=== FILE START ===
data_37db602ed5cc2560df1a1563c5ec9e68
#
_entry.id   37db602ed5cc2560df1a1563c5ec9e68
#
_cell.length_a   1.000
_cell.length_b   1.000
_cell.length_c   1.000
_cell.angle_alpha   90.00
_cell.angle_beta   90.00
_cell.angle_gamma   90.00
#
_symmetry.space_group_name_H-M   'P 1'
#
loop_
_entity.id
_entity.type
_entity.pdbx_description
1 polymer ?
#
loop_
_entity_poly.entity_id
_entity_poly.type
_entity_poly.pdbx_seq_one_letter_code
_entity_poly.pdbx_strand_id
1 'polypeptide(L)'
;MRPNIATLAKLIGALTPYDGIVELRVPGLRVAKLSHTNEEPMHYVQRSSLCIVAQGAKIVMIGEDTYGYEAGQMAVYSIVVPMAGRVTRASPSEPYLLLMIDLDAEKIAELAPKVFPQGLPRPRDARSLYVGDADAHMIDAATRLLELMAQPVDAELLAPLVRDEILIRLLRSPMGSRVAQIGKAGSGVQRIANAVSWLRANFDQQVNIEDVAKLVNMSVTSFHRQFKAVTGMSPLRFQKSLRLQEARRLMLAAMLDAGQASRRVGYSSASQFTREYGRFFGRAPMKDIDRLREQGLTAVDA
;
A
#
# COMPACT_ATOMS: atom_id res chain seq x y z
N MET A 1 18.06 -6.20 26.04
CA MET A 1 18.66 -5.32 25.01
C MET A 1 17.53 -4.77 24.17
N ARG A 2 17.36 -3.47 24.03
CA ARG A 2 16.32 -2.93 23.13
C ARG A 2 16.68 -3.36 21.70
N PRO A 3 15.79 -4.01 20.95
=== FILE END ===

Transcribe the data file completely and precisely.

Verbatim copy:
data_37db602ed5cc2560df1a1563c5ec9e68
#
_entry.id   37db602ed5cc2560df1a1563c5ec9e68
#
_cell.length_a   1.000
_cell.length_b   1.000
_cell.length_c   1.000
_cell.angle_alpha   90.00
_cell.angle_beta   90.00
_cell.angle_gamma   90.00
#
_symmetry.space_group_name_H-M   'P 1'
#
loop_
_entity.id
_entity.type
_entity.pdbx_description
1 polymer ?
#
loop_
_entity_poly.entity_id
_entity_poly.type
_entity_poly.pdbx_seq_one_letter_code
_entity_poly.pdbx_strand_id
1 'polypeptide(L)'
;MRPNIATLAKLIGALTPYDGIVELRVPGLRVAKLSHTNEEPMHYVQRSSLCIVAQGAKIVMIGEDTYGYEAGQMAVYSIVVPMAGRVTRASPSEPYLLLMIDLDAEKIAELAPKVFPQGLPRPRDARSLYVGDADAHMIDAATRLLELMAQPVDAELLAPLVRDEILIRLLRSPMGSRVAQIGKAGSGVQRIANAVSWLRANFDQQVNIEDVAKLVNMSVTSFHRQFKAVTGMSPLRFQKSLRLQEARRLMLAAMLDAGQASRRVGYSSASQFTREYGRFFGRAPMKDIDRLREQGLTAVDA
;
A
#
# COMPACT_ATOMS: atom_id res chain seq x y z
N MET A 1 18.06 -6.20 26.04
CA MET A 1 18.66 -5.32 25.01
C MET A 1 17.53 -4.77 24.17
N ARG A 2 17.36 -3.47 24.03
CA ARG A 2 16.32 -2.93 23.13
C ARG A 2 16.68 -3.36 21.70
N PRO A 3 15.79 -4.01 20.95